Working From Home Checklist

Empower work-from-home employees to be safe and efficient using digital checklists

What is a Working From Home Checklist?

A working from home checklist is a tool primarily used by employers to assess the safety of a home office, and determine the suitability for employees to work from home. Work-from-home, or WFH employees use a working from home checklist to personally evaluate their work environment, identify areas of improvement, and implement efficient work practices.

Why Use Working From Home Checklists?

The search term “working from home” hit a record high on March 17, 2020—when employees around the world were either encouraged or forced to work from home to help contain the COVID-19 (Coronavirus) outbreak. Utilizing working from home checklists is crucial for employers to fulfill their responsibilities despite the situation and for employees to keep themselves and their homes safe.

Work from Home Advantages and Disadvantages

Work from home is the concept and practice of accomplishing tasks to earn income from one’s private residence. As a policy, top companies allow their employees to temporarily or permanently work from home under certain conditions. As an opportunity, different types of work and businesses can be done and managed from home. Working from home poses various pros and cons, but when the need or option arises, it is crucial to know how to work from home effectively.

The concept of working from home already existed before the industrial revolution, and it is not just a growing trend in the past couple of decades. As managing the home also meant managing resources, a work-home environment seems practical and cost-efficient for most families and communities.

However, the benefits of working from home come with some drawbacks, and understanding both of the advantages and disadvantages can help people to decide if working from home is the right work style for them.


According to an annual survey conducted since 2013, work-life balance continues to be the top reason people seek flexible work or being able to work from home and have control over their schedule. Take a look at these advantages and disadvantages of working from home in terms of time management:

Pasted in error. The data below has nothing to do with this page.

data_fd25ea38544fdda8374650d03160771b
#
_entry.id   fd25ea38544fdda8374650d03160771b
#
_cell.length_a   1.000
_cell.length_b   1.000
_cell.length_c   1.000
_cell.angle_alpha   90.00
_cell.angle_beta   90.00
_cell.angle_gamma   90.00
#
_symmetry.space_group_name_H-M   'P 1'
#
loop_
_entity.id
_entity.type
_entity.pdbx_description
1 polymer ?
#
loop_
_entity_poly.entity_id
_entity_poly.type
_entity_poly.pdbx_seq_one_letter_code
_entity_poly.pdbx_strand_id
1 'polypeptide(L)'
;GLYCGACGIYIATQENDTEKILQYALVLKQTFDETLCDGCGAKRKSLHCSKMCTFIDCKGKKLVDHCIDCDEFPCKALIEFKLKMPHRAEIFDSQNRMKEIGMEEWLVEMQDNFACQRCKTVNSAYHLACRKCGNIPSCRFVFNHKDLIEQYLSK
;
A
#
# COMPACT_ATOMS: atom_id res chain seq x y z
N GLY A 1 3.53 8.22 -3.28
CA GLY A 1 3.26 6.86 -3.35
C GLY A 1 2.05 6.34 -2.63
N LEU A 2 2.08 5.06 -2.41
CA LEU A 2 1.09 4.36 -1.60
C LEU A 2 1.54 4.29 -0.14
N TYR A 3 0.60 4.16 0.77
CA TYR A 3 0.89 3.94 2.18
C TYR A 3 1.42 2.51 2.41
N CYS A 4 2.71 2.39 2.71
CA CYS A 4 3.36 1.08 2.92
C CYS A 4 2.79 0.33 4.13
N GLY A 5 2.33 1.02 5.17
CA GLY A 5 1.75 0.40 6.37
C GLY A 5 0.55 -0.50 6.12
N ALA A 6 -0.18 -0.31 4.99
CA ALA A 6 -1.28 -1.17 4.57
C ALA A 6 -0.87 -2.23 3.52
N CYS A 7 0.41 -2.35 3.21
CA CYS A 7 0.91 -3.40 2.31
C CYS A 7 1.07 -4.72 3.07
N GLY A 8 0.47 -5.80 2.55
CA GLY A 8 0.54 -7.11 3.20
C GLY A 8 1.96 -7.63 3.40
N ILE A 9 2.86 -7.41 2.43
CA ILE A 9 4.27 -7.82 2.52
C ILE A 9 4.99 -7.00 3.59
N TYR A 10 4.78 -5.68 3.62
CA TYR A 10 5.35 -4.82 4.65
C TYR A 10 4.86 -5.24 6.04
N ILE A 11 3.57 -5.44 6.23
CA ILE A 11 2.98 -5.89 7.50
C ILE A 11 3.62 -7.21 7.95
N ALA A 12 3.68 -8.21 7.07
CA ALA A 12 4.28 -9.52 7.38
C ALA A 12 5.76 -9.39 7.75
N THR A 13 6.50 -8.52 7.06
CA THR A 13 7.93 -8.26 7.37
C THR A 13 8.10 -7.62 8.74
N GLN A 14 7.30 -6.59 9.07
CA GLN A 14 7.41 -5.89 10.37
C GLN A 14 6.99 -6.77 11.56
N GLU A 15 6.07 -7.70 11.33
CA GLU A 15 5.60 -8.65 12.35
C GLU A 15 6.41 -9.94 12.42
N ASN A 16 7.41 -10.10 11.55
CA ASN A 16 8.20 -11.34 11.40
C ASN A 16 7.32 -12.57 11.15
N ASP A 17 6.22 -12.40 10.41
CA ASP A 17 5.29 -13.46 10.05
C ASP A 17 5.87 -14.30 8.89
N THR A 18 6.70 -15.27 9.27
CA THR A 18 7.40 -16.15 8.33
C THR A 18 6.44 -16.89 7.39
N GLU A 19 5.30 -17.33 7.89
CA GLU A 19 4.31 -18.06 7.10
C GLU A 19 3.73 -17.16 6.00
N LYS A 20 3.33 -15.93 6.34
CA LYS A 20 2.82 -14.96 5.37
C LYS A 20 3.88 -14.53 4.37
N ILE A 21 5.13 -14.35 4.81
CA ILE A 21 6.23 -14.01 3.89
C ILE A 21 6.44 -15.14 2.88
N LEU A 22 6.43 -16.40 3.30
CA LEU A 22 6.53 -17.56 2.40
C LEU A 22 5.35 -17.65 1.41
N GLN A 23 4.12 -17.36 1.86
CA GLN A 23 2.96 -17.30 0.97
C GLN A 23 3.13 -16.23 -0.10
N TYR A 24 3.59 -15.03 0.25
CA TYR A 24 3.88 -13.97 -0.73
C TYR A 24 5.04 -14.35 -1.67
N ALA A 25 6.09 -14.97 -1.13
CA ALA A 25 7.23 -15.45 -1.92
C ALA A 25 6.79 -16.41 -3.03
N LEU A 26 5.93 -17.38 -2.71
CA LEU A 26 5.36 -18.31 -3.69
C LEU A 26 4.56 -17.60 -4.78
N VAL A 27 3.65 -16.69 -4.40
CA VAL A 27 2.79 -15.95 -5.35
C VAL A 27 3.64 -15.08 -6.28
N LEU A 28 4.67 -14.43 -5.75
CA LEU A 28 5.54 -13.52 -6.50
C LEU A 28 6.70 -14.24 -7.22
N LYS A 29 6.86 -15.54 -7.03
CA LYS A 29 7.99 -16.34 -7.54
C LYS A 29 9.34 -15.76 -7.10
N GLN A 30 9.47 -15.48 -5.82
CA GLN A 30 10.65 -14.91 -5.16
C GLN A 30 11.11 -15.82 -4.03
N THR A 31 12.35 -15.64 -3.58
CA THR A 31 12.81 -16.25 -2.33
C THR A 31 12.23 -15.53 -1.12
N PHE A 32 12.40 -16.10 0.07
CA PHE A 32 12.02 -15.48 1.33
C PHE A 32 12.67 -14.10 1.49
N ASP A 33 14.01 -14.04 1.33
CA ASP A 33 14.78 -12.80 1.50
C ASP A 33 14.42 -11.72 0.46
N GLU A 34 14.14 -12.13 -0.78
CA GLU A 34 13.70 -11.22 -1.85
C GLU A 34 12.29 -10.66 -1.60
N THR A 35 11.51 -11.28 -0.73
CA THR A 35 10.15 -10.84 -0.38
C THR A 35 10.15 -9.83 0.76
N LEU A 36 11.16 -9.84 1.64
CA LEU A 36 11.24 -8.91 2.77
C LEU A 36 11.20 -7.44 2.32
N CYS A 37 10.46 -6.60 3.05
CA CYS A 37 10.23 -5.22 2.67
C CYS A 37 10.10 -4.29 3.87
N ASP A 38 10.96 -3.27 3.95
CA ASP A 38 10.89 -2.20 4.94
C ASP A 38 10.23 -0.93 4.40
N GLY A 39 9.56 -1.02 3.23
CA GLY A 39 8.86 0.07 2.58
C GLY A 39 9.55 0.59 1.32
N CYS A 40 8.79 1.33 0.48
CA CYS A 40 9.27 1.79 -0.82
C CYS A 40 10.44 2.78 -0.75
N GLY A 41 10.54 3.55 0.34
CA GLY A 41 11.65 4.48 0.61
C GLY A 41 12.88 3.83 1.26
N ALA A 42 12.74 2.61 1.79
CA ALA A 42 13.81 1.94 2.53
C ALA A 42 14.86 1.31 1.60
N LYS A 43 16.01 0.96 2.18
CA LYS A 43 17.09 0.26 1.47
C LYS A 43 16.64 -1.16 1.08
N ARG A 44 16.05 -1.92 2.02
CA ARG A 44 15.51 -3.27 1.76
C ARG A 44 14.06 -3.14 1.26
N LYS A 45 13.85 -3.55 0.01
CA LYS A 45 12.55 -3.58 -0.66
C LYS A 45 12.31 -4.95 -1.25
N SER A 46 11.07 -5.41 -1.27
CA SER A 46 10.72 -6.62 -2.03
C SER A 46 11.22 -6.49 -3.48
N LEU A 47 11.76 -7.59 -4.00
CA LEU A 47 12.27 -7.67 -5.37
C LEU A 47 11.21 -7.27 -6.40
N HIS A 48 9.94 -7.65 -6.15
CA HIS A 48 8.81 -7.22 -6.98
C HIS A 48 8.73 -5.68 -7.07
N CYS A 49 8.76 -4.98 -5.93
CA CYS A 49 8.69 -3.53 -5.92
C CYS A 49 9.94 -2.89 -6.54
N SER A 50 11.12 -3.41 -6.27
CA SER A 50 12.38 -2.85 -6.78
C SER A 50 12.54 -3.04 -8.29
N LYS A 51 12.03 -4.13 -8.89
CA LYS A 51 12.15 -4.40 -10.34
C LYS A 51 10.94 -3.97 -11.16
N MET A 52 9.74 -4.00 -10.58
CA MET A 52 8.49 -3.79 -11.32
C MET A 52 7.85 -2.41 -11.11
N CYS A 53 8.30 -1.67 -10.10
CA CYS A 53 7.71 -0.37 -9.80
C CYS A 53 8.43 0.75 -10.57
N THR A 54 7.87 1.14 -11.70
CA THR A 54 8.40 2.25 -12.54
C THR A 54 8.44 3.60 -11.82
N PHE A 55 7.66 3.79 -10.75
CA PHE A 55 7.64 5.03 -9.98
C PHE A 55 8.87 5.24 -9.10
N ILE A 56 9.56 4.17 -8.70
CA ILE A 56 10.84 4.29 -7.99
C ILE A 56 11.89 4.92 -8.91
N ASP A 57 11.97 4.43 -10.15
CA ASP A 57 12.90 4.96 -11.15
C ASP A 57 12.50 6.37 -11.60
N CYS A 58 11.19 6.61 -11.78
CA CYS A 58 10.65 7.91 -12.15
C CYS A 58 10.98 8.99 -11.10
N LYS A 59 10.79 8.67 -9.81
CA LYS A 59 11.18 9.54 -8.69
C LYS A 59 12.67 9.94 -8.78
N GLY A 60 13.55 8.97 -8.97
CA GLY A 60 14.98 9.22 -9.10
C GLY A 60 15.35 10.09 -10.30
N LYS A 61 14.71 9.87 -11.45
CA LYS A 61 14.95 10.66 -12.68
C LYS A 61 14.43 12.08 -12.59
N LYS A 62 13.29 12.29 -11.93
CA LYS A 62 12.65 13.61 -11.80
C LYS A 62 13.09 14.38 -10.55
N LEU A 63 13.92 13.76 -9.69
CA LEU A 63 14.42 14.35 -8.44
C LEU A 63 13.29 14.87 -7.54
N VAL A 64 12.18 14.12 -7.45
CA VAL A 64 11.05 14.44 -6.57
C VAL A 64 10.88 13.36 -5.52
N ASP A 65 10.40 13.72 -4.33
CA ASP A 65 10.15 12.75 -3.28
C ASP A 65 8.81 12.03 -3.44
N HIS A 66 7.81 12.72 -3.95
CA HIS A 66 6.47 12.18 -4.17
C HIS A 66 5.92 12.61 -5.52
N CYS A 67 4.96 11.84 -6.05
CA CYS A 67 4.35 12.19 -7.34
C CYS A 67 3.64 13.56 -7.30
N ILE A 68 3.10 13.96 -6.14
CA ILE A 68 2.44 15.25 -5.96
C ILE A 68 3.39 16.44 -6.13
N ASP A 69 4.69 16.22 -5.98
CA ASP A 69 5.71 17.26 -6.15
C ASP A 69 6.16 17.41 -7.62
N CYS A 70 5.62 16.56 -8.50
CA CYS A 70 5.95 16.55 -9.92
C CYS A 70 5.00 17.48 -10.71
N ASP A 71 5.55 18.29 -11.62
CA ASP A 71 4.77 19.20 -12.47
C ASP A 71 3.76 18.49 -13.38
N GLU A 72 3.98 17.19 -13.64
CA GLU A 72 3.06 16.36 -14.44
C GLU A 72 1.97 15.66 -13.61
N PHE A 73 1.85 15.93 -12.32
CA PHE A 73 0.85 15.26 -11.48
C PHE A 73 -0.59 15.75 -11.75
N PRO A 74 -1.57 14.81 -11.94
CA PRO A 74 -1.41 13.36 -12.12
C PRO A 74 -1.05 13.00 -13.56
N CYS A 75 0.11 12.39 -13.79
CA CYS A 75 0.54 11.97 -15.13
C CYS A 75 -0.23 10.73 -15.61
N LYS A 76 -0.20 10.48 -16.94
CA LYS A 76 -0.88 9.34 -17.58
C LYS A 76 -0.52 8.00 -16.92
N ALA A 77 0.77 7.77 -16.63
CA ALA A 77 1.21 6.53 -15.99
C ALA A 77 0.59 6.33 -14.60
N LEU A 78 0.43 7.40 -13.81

Set your own work hours Tendency to overwork
More time for yourself and your family More prone to procrastination
No need to commute Difficulty sticking to a routine


Last year, annual remote work research showed that those who work from home are twice more likely to earn salaries higher than $100,000 a year than on-site workers. The possibility of making more money while staying at home attracts a growing number of people, but consider the following financial advantages and disadvantages:



Same or more pay than an in-office counterpart Potential ebb and flow nature of income
No planned or unexpected eat-out expenses, commute fares, and parking fees Increased groceries, food deliveries, and home utility bills
Tax breaks for freelancers and self-employed Miss out on corporate office perks e.g. company-issued car or phone


A global workspace study recently found out that 54% of people think having a choice of work location is more important than working for a prestigious company and having an increase in holiday allowance. Below are the advantages and disadvantages of work from home when it comes to the workspace:



Freedom to work in any location Struggle to set home-work boundaries
Environment-friendly, personalized workstations Inadequate or unreliable office equipment and data security issues
More comfortable working conditions, including attire Personal privacy and ergonomic problems


Global respondents of The Workplace Revolution confirm that working from home puts productivity at risk45% find it hard to concentrate. The report also revealed that 77% of millennials claim that flexible work would make them more productive. Is working from home good or bad in getting the job done? Here are the advantages and disadvantages:



Fewer interruptions from colleagues Distractions from family, pets, and chores
Working independently and under minimal supervision Risk of unrecognized efforts and mediocre performance or poor quality of work
Less frequent and more efficient meetings Delayed access to or approval for tools, documents, and other requests


Based on another annual remote work survey in 2019, the biggest struggle with working from home is unplugging after work, or disconnecting from work-related matters and relax. Social isolation is also associated with sleeping problems, depression, and early mortality. Think about the following relational advantages and disadvantages when working from home:



Working while taking care of parents, children, or pets Challenging to collaborate with and get feedback from peers
Minimal office politics and drama Higher likelihood for miscommunication and misunderstanding
Remotely maintain built relationships within the company or among clients Prone to boredom, lack of motivation, and feelings of isolation or loneliness

Common Working From Home Risks and How to Mitigate Them